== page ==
Then it started.  Groan! I can’t say it was entirely bad, but I have a distinct preference for the old one. It has all the Bollywood/Collywood/Jollywood heavy weights, light dressers and banian-bicep shows that you can think of, and the tune s—s! The transitions felt jumpy even to me. I had to come scurrying back to find the old one – midway through the new one, for there was another aspect, the thing just went on and on, like people had nothing better to do. Well, maybe we don’t, but we’d like to retain the illusion we do.

I was really glad to see this video – the one that has tucked away good memories in my mind


This one delivered – even after all these years.  The seamless transitions, when the beat and language changes, are amazing.  So many people from different walks of life, different landscapes and languages.  It gave me goosebumps to feel the fabric of India as we knew it through that song again. Looking at the noticeably younger faces of Revathi, Hemamalini, Big-B, Mithun Chakra, Kamal, Lata Mangeshkar, some Cricket player (I forgot his name) etc, felt like looking through an old kaleidoscope.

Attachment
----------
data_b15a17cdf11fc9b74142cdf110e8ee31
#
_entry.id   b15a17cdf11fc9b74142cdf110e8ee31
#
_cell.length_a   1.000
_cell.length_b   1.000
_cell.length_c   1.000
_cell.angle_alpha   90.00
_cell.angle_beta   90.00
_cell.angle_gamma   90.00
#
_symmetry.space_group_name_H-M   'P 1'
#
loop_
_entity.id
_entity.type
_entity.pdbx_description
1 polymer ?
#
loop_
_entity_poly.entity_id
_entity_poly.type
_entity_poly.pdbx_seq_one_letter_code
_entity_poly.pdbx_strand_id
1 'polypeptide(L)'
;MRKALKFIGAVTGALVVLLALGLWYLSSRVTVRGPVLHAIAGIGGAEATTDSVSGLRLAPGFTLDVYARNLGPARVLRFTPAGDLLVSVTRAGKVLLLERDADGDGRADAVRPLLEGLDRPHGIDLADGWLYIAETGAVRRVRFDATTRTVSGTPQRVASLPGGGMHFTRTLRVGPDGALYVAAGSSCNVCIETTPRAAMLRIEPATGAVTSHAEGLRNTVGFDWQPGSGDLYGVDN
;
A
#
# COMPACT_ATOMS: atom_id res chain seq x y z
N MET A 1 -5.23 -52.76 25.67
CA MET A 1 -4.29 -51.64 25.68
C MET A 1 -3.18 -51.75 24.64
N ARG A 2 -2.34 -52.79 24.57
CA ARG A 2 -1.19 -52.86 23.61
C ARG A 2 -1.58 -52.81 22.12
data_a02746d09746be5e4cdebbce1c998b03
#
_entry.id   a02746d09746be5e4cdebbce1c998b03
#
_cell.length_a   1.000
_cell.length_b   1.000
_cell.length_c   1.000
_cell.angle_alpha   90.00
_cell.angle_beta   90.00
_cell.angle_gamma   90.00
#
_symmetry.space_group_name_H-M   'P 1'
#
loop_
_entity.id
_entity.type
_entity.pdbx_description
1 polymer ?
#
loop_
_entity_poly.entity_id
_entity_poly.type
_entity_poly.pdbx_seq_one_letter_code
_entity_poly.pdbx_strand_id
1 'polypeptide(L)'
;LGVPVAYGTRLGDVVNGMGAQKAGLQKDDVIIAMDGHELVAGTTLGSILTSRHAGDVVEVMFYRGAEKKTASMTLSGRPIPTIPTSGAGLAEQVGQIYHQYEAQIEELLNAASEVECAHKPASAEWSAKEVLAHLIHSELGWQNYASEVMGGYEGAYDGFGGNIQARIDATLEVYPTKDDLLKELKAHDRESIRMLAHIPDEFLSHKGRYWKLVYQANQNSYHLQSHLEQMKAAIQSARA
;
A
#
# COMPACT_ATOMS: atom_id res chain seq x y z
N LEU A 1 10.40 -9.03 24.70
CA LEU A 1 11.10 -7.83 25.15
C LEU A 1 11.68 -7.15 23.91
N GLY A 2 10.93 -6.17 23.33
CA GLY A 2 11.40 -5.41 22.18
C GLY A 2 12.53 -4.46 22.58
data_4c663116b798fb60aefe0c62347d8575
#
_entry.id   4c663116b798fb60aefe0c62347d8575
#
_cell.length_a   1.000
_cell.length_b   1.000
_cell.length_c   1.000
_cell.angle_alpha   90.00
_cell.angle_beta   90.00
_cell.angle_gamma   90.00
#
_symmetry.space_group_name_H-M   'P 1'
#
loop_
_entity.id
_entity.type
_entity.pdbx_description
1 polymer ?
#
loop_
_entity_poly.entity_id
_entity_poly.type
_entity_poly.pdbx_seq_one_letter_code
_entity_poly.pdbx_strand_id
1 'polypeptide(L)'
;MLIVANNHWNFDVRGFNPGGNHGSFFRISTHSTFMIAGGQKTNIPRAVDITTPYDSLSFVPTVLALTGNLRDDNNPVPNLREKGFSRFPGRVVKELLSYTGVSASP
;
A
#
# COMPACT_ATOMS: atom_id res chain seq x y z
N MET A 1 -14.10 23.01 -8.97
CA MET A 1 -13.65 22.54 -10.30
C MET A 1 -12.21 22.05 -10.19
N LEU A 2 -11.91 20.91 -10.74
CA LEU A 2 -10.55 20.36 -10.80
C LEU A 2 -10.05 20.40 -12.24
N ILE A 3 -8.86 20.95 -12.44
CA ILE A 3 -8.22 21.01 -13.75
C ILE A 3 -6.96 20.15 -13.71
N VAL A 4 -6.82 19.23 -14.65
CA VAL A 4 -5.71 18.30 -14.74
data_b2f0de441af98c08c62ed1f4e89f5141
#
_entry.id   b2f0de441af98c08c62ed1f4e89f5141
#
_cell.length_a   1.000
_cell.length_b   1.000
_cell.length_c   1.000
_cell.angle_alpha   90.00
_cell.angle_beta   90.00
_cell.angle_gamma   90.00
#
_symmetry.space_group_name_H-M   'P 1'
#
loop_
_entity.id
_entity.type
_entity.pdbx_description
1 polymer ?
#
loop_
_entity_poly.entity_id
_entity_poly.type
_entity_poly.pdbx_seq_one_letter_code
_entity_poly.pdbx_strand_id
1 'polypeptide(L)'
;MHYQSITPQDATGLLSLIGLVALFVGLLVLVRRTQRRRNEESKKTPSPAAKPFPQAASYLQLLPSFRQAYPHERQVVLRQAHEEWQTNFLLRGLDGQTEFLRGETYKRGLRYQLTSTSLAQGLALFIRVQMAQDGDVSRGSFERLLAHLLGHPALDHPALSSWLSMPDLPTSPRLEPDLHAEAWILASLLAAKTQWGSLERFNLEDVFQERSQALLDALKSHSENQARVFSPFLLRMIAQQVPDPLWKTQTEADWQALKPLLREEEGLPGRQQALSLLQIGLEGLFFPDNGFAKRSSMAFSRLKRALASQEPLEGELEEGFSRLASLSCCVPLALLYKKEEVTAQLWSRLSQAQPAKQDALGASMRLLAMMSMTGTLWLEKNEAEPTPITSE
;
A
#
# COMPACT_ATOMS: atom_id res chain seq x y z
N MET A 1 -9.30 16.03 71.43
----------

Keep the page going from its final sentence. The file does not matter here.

I can forgive Doordarshan all those hours of “mourning” when someone died and  countless “Vayalum Vaazhvums” now that I saw this video again.

Update: I originally thought the unedited version got released by mistake, given that each one had their own ego trips and screen time where they could pick their abaswaram, and pet movie songs.

Also, no different walks of life concept at all – no Sports, no Science, no advances in IT. Nothing! This is like AB’s drawing room view of India and Five star hotel beaches. In a country full of throbbing hearts, every heart beat alone in the video – by the rocks, by the beaches. Unattached, desolate and painfully slowly.